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I wanted to let you know that my friend Mariah of Comet Camper is hosting a Tiny Transition Downsizing e-course that you’re invited to take part in.

So if you’re thinking about moving into a tiny house, studio, RV, or any other small space you might want to consider this course.

The course is based on Mariah’s experience in downsizing as well as helping her students downsize too.

It’s based on common challenges you might experience and the course leaves you with methods that help you figure everything out faster.

You’ll also be in a supportive environment since there are others who will be taking the course too that you can share your experiences with (and listen in on, too).

Tiny Transition & Downsizing e-Course with Mariah


Learn how this downsizing e-course can help you move towards a better life (designed by you) below:

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The next session of Tiny Transition and Downsizing, the 8-week e-course, begins on March 1st, 2015. You can register for the class and see all the details here!

Tiny Transition + Downsizing is the 8-week course that fundamentally changes your relationship with stuff and helps you de-clutter, downsize, and clear out your home and mind, in a step-by-step zero-overwhelm environment. Registration is open for the session beginning on March 1st. Preparing to transition into a tiny home, RV, trailer or cabin? Just want to clear your space and get some sanity in your current home? This is for you.

8 Week Downsizing Course with Mariah

Tiny Transition E-Course 800 Button

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Guest Post by Mariah Coz of www.CometCamper.com

As the next session of the Comet Camper Tiny Transition and Downsizing E-Course opens for enrollment, I thought it’d be interesting to reflect on my personal journey with simplifying into less than 100 square feet. I wanted to show you that if I can downsize into a tiny space, it’s possible for anyone!

I had a serious collecting problem before I got serious about living tiny. You know how people will tell you that at a certain point the stuff that you own actually owns you? It’s absolutely true. I had a problem with collecting everything vintage: clothes (2 bedrooms full), furniture (a garage full), clocks, kitchen things (I don’t even have my own house), oh did I mention clothes? And more clothes.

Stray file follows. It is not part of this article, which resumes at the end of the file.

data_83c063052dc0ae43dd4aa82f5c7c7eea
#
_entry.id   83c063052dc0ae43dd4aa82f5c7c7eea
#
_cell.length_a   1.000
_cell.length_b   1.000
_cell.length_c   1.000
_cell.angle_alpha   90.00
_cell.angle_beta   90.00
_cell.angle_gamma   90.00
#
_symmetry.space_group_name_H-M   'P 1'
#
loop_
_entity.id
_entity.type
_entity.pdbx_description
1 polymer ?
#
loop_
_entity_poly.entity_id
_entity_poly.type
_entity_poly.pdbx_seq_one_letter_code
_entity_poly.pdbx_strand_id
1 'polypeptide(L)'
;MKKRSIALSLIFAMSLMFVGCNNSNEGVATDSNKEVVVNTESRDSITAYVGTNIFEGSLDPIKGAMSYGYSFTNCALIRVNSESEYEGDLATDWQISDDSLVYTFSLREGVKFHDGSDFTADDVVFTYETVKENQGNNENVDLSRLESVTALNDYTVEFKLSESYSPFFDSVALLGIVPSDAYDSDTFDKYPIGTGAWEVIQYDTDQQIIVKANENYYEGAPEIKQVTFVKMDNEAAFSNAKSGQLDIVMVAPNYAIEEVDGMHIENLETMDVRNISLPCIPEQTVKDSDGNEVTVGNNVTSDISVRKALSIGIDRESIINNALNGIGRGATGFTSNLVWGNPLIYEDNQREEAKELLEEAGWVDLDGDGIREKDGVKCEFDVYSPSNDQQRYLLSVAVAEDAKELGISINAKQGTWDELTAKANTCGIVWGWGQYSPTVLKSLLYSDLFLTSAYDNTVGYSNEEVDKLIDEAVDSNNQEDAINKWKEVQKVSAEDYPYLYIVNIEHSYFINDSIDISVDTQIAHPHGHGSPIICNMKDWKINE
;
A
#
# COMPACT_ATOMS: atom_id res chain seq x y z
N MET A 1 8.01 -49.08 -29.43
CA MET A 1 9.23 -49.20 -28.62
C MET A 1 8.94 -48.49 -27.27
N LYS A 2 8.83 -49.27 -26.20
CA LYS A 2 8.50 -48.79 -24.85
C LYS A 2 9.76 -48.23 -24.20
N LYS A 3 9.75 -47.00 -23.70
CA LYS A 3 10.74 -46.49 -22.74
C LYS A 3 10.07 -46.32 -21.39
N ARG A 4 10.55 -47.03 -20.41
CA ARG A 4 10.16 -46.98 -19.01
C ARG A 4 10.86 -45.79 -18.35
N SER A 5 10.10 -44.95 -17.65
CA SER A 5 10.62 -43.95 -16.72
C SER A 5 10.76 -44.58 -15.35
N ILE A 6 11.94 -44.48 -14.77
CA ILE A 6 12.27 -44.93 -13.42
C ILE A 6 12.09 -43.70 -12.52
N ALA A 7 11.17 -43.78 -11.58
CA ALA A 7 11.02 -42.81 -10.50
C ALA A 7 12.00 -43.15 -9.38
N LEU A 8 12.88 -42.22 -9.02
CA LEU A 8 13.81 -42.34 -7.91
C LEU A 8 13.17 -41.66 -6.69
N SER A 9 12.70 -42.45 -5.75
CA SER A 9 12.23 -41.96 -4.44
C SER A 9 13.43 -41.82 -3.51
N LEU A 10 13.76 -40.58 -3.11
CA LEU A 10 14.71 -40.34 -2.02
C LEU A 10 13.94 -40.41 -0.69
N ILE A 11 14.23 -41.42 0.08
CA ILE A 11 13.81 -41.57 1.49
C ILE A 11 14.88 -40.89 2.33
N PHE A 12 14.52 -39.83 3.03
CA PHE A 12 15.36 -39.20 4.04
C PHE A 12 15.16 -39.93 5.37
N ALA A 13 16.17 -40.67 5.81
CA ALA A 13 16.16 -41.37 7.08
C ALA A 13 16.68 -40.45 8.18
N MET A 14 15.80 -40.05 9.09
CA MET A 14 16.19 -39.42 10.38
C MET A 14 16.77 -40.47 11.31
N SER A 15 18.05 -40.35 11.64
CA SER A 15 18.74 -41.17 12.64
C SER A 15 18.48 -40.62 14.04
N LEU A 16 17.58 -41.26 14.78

Two years ago I had 3 bedrooms in my parents house (me and my collections had forced my parents to move downstairs, as I inhabited the entire second floor of my family’s house). Two were filled with piles and piles of junk. Clothes from when I was in elementary school up until now – I hadn’t gotten rid of anything in 15 years. My thought process was always “One day this will come back in style” or “One day I’ll get around to mending this or making it into something new” or just that it had sentimental value. I had shoes that had never fit me in the first place, and coats that were toddler sizes that I bought because they were adorable and I couldn’t accept that “adult” clothes just aren’t as awesome as kids clothes. So I had two rooms that were literally MOUNTAINS of clothes, piled up. I am sort of glad I don’t have any pictures of this to show you guys, because it is really embarrassing.

I think that all of my guilt, shame, and frustration that came from having this “addiction to acquisition” is a large part of what attracted me to the tiny house movement. I saw a glimpse of freedom in the simple, small homes that I was so far away from yet longed for so badly.

The actual closets in the rooms were for things that I never wanted to look at or deal with. The third room had my bed in it. Besides clothes, I had art supplies that I NEVER used (and never wanted to use), which took up an entire walk-in closet. I had my “sewing” stuff stacked on shelves  – fabric, lace, notions. I hadn’t sewn anything since middle school! (but was pretty reluctant to give up my childhood dream of becoming a famous fashion designer). And vintage furniture: chrome chairs, dining room sets from the 50’s, mid-century sofas, vintage refrigerators and anything else you can imagine (I commandeered the garage to house this stuff).


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